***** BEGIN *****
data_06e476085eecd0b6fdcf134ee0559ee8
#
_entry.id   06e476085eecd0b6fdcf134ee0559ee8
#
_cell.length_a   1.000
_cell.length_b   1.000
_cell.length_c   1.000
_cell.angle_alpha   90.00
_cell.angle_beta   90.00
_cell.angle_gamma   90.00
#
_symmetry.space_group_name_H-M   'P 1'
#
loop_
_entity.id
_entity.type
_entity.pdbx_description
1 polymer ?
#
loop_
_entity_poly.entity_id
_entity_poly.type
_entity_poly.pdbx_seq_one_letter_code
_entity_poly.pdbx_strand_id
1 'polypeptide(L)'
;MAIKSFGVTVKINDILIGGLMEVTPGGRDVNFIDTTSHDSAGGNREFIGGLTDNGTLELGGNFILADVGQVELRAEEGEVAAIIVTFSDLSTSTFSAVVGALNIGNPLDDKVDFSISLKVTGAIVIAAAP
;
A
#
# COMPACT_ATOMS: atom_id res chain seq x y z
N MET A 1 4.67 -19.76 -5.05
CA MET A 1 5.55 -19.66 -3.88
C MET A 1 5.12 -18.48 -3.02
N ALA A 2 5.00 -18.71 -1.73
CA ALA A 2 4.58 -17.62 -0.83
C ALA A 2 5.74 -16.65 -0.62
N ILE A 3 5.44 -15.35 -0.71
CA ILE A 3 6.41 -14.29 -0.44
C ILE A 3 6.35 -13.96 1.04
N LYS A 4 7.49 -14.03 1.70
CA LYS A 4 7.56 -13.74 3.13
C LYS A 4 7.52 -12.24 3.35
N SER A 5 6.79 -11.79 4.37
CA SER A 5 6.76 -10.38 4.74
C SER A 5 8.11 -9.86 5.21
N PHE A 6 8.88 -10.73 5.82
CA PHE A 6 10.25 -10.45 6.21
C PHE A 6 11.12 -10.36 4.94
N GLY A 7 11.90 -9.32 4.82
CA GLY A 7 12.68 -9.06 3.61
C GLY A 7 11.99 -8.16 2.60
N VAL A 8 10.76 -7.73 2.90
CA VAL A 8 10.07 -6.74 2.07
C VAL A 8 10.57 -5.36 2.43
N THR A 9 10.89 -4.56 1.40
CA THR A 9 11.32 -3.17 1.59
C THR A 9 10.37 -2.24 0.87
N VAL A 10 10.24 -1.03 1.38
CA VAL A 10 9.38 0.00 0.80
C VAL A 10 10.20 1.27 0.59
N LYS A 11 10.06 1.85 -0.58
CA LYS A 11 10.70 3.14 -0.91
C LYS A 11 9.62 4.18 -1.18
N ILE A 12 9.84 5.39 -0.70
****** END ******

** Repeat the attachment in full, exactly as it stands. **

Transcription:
data_06e476085eecd0b6fdcf134ee0559ee8
#
_entry.id   06e476085eecd0b6fdcf134ee0559ee8
#
_cell.length_a   1.000
_cell.length_b   1.000
_cell.length_c   1.000
_cell.angle_alpha   90.00
_cell.angle_beta   90.00
_cell.angle_gamma   90.00
#
_symmetry.space_group_name_H-M   'P 1'
#
loop_
_entity.id
_entity.type
_entity.pdbx_description
1 polymer ?
#
loop_
_entity_poly.entity_id
_entity_poly.type
_entity_poly.pdbx_seq_one_letter_code
_entity_poly.pdbx_strand_id
1 'polypeptide(L)'
;MAIKSFGVTVKINDILIGGLMEVTPGGRDVNFIDTTSHDSAGGNREFIGGLTDNGTLELGGNFILADVGQVELRAEEGEVAAIIVTFSDLSTSTFSAVVGALNIGNPLDDKVDFSISLKVTGAIVIAAAP
;
A
#
# COMPACT_ATOMS: atom_id res chain seq x y z
N MET A 1 4.67 -19.76 -5.05
CA MET A 1 5.55 -19.66 -3.88
C MET A 1 5.12 -18.48 -3.02
N ALA A 2 5.00 -18.71 -1.73
CA ALA A 2 4.58 -17.62 -0.83
C ALA A 2 5.74 -16.65 -0.62
N ILE A 3 5.44 -15.35 -0.71
CA ILE A 3 6.41 -14.29 -0.44
C ILE A 3 6.35 -13.96 1.04
N LYS A 4 7.49 -14.03 1.70
CA LYS A 4 7.56 -13.74 3.13
C LYS A 4 7.52 -12.24 3.35
N SER A 5 6.79 -11.79 4.37
CA SER A 5 6.76 -10.38 4.74
C SER A 5 8.11 -9.86 5.21
N PHE A 6 8.88 -10.73 5.82
CA PHE A 6 10.25 -10.45 6.21
C PHE A 6 11.12 -10.36 4.94
N GLY A 7 11.90 -9.32 4.82
CA GLY A 7 12.68 -9.06 3.61
C GLY A 7 11.99 -8.16 2.60
N VAL A 8 10.76 -7.73 2.90
CA VAL A 8 10.07 -6.74 2.07
C VAL A 8 10.57 -5.36 2.43
N THR A 9 10.89 -4.56 1.40
CA THR A 9 11.32 -3.17 1.59
C THR A 9 10.37 -2.24 0.87
N VAL A 10 10.24 -1.03 1.38
CA VAL A 10 9.38 0.00 0.80
C VAL A 10 10.20 1.27 0.59
N LYS A 11 10.06 1.85 -0.58
CA LYS A 11 10.70 3.14 -0.91
C LYS A 11 9.62 4.18 -1.18
N ILE A 12 9.84 5.39 -0.70